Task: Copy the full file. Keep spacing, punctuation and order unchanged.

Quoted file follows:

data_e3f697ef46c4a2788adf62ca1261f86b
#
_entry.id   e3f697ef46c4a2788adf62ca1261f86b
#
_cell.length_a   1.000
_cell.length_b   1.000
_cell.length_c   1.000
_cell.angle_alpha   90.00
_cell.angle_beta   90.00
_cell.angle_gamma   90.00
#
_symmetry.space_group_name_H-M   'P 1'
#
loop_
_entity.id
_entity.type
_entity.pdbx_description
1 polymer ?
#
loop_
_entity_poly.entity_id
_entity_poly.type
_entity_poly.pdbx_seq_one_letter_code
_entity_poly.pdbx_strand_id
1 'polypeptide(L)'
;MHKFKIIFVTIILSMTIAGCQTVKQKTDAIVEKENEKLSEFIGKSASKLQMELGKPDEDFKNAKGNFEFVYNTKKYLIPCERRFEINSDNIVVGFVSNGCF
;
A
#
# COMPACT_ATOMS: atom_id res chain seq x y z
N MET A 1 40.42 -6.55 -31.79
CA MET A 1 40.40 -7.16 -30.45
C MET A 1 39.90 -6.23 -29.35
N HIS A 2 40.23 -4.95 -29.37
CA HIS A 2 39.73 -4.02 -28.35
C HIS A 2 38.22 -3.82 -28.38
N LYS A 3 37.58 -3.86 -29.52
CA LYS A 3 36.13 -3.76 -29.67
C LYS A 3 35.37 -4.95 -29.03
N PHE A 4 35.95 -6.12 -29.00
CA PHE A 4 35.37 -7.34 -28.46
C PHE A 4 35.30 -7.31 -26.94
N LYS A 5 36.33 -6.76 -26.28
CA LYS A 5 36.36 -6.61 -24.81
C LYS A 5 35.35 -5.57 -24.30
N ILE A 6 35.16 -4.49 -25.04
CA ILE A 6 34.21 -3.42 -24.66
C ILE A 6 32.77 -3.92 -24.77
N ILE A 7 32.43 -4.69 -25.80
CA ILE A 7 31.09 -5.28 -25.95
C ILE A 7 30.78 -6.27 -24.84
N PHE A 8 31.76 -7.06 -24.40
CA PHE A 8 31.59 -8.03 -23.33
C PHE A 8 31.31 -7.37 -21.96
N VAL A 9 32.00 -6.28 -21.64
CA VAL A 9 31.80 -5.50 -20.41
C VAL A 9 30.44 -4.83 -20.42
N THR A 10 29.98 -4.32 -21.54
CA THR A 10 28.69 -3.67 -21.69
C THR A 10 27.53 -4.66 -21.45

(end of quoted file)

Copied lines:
data_e3f697ef46c4a2788adf62ca1261f86b
#
_entry.id   e3f697ef46c4a2788adf62ca1261f86b
#
_cell.length_a   1.000
_cell.length_b   1.000
_cell.length_c   1.000
_cell.angle_alpha   90.00
_cell.angle_beta   90.00
_cell.angle_gamma   90.00
#
_symmetry.space_group_name_H-M   'P 1'
#
loop_
_entity.id
_entity.type
_entity.pdbx_description
1 polymer ?
#
loop_
_entity_poly.entity_id
_entity_poly.type
_entity_poly.pdbx_seq_one_letter_code
_entity_poly.pdbx_strand_id
1 'polypeptide(L)'
;MHKFKIIFVTIILSMTIAGCQTVKQKTDAIVEKENEKLSEFIGKSASKLQMELGKPDEDFKNAKGNFEFVYNTKKYLIPCERRFEINSDNIVVGFVSNGCF
;
A
#
# COMPACT_ATOMS: atom_id res chain seq x y z
N MET A 1 40.42 -6.55 -31.79
CA MET A 1 40.40 -7.16 -30.45
C MET A 1 39.90 -6.23 -29.35
N HIS A 2 40.23 -4.95 -29.37
CA HIS A 2 39.73 -4.02 -28.35
C HIS A 2 38.22 -3.82 -28.38
N LYS A 3 37.58 -3.86 -29.52
CA LYS A 3 36.13 -3.76 -29.67
C LYS A 3 35.37 -4.95 -29.03
N PHE A 4 35.95 -6.12 -29.00
CA PHE A 4 35.37 -7.34 -28.46
C PHE A 4 35.30 -7.31 -26.94
N LYS A 5 36.33 -6.76 -26.28
CA LYS A 5 36.36 -6.61 -24.81
C LYS A 5 35.35 -5.57 -24.30
N ILE A 6 35.16 -4.49 -25.04
CA ILE A 6 34.21 -3.42 -24.66
C ILE A 6 32.77 -3.92 -24.77
N ILE A 7 32.43 -4.69 -25.80
CA ILE A 7 31.09 -5.28 -25.95
C ILE A 7 30.78 -6.27 -24.84
N PHE A 8 31.76 -7.06 -24.40
CA PHE A 8 31.59 -8.03 -23.33
C PHE A 8 31.31 -7.37 -21.96
N VAL A 9 32.00 -6.28 -21.64
CA VAL A 9 31.80 -5.50 -20.41
C VAL A 9 30.44 -4.83 -20.42
N THR A 10 29.98 -4.32 -21.54
CA THR A 10 28.69 -3.67 -21.69
C THR A 10 27.53 -4.66 -21.45